In 2009, professionals researching and treating Complex Trauma in children proposed a new diagnosis of Developmental Trauma Disorder be included in the Diagnostic and Statistical Manual to capture the dysfunctions experienced by children and adolescents exposed to chronic traumatic stress. Some of these children did not meet the criteria for Post-Traumatic Stress Disorder (PTSD), the disorder in the DSM-IV that most closely relates. Others had been diagnosed with a laundry list of unrelated disorders because their symptoms and behaviors meet the criteria for everything from Oppositional Defiance Disorder to Autism Spectrum Disorders. Yet these children’s problems have developed in the context of trauma and developmental disruptions. Because no other diagnostic options are available, the symptoms professionals see often lead them to diagnosing unrelated disorders such as bipolar disorder, ADHD, conduct disorder, RAD, autism, and a host of anxiety disorders.

Dr. Bessel van der Kolk and the staff at The Trauma Center at JRI have been researching “Disorders of Extreme Stress” in children for a decade. Together with the National Child Traumatic Stress Network, they proposed the inclusion of Developmental Trauma Disorder into the DSM-5, to be published in 2012. At this point the proposal is being considered and research trials are underway. The disorder has not yet been included in the drafts of this manual. However, professionals treating attachment disorder and trauma in children are supporting this diagnosis and are more frequently using it to describe what they see in many clients.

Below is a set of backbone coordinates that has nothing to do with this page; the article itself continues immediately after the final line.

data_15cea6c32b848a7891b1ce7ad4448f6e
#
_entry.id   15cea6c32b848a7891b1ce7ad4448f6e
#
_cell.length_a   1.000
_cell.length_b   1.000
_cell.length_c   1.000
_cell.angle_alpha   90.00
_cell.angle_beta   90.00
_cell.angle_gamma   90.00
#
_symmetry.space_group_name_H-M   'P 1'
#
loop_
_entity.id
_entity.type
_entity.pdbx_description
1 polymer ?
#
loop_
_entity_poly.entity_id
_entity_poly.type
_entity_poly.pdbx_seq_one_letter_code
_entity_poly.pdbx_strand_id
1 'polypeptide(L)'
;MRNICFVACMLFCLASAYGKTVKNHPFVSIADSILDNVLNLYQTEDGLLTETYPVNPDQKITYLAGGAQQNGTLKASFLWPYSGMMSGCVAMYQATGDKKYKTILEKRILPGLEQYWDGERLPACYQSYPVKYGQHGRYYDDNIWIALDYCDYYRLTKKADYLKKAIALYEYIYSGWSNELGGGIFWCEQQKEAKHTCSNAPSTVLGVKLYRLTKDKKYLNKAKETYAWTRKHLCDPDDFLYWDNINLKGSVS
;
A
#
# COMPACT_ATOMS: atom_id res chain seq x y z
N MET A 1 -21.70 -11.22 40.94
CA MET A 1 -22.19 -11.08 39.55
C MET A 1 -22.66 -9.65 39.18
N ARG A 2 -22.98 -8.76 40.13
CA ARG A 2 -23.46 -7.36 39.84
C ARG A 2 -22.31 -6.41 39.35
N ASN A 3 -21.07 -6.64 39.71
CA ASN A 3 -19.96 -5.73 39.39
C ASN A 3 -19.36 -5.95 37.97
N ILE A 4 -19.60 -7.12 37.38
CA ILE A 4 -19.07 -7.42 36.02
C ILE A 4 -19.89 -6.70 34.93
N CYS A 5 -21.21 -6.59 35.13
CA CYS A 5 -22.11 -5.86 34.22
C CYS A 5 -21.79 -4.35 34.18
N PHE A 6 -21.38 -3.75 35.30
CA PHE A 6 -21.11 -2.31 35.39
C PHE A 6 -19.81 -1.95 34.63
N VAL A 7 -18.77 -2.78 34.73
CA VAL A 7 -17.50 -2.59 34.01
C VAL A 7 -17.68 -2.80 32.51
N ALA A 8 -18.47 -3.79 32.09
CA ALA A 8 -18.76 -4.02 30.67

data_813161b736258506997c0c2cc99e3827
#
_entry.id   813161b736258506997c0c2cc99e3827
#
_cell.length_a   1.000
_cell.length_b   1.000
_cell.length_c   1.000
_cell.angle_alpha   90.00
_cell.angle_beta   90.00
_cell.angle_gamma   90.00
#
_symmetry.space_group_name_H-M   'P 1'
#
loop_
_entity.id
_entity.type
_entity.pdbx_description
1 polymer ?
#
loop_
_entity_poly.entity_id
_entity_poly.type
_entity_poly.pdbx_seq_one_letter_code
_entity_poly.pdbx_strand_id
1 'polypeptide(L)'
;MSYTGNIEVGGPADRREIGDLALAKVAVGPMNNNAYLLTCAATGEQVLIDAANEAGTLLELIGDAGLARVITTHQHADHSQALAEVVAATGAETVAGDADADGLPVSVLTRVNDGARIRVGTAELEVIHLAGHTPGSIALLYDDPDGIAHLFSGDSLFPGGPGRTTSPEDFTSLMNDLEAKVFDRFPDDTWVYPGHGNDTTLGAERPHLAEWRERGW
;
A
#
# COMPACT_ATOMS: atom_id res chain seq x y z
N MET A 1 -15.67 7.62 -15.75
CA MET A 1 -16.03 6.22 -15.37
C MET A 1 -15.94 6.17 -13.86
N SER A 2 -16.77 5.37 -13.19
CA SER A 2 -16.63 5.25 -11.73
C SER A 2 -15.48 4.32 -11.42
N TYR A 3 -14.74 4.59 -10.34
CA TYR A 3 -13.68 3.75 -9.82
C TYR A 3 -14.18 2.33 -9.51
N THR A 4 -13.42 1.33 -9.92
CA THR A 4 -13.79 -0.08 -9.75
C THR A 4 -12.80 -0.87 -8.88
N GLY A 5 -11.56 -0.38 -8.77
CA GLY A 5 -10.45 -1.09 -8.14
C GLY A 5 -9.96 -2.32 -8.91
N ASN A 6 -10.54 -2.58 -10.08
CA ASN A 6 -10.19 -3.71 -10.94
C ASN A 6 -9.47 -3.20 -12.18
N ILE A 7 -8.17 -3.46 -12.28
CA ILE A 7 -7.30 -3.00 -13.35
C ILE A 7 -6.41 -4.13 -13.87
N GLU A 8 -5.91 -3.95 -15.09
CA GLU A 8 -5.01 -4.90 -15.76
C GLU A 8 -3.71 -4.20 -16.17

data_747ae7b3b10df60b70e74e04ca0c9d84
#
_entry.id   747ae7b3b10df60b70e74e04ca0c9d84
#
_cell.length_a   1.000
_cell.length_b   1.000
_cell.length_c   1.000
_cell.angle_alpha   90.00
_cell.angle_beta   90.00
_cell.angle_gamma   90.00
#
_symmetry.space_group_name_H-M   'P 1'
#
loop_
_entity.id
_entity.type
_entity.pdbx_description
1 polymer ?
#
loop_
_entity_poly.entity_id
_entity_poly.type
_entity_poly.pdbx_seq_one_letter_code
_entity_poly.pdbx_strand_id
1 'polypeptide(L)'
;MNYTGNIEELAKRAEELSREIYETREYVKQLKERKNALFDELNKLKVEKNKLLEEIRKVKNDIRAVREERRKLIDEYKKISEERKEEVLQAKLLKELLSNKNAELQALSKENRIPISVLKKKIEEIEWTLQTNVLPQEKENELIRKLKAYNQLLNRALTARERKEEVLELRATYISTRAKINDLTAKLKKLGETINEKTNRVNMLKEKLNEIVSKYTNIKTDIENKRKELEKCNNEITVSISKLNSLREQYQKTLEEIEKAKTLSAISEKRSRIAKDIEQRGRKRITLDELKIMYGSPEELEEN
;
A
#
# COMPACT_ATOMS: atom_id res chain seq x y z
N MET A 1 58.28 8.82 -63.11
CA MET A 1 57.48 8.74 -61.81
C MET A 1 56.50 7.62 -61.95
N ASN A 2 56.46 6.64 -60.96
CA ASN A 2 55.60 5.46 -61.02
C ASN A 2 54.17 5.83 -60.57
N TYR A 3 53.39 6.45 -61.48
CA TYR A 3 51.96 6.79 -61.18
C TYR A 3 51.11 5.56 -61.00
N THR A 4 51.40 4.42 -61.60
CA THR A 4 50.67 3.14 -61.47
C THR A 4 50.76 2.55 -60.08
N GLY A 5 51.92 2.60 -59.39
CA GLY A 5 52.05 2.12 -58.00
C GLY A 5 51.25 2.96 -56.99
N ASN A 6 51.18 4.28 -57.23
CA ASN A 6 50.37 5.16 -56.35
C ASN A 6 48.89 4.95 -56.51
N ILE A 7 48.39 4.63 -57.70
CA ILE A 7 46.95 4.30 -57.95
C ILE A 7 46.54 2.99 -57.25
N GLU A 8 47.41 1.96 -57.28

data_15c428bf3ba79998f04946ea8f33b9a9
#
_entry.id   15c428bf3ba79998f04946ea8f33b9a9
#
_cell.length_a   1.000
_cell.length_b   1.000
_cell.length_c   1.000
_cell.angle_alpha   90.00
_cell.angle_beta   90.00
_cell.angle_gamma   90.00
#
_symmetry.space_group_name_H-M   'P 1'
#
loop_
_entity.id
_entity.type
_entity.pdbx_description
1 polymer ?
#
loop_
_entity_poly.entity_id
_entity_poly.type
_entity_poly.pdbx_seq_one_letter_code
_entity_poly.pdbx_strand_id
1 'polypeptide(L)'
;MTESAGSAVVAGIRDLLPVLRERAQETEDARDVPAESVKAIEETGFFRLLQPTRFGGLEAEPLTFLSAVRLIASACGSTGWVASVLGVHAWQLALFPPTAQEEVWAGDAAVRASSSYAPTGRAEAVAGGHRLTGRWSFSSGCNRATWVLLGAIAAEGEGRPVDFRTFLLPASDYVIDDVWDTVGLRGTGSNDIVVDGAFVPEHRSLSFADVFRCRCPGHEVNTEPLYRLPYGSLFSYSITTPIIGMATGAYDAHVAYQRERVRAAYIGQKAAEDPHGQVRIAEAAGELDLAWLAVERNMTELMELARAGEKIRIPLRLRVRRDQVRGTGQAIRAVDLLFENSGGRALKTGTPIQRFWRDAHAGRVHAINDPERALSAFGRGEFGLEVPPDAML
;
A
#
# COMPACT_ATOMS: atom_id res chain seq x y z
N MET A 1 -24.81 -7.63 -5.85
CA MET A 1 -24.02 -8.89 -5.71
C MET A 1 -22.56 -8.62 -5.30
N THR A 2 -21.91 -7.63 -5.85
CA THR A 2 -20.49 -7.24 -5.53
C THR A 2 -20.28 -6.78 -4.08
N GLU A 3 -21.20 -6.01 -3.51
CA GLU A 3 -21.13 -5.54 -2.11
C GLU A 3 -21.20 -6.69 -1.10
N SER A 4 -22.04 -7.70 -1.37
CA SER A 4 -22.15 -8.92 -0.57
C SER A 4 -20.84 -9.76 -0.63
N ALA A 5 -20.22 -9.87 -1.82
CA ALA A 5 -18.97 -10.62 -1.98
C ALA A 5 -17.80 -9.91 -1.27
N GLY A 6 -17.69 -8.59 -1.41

Below Is the “Consensus Proposed Criteria for Developmental Trauma Disorder”

A. Exposure. The child or adolescent has experienced or witnessed multiple or prolonged adverse events over a period of at least one year beginning in childhood or early adolescence, including:

B.  Affective and Physiological Dysregulation. The child exhibits impaired normative developmental competencies related to arousal regulation, including at least two of the following:

C. Attentional and Behavioral Dysregulation: The child exhibits impaired normative developmental competencies related to sustained attention, learning or coping with stress, including at least three of the following:

D. Self and Relational Dysregulation. The child exhibits impaired normative developmental competencies in their sense of personal identity and involvement in relationships, including at least three of the following:

E. Posttraumatic Spectrum Symptoms. The child exhibits at least one symptom in at least two of the three PTSD symptom clusters (B, C, & D).

F. Duration of disturbance (symptoms in DTD Criteria B, C, D. and E) at least 6 months.

G. Functional Impairment. The disturbance causes clinically significant distress or impairment in at least two of the following areas of functioning:

To learn more about Developmental Trauma Disorder and Dr. van der Kolk’s research:

Understanding Interpersonal Trauma in Children: Why We Need a Developmentally Appropriate Trauma Diagnosis –  D’Andrea, Ford, Stolbach, Spinazzola & van der Kolk, 2012

When Age Doesn’t Match Stage:  Challenges and Considerations in Services for Transition-Age Youth with Histories of Developmental Trauma -Blaustein, Kinniburgh, Focal Point: Youth, Young Adults, & Mental Health. Trauma-Informed Care, 29, 17-20, 2015

Commentary:  Developmental Trauma Disorder: A Missed Opportunity in DSM V – J Can Acad Child Adolesc Psychiatry

Developmental Trauma Disorder defined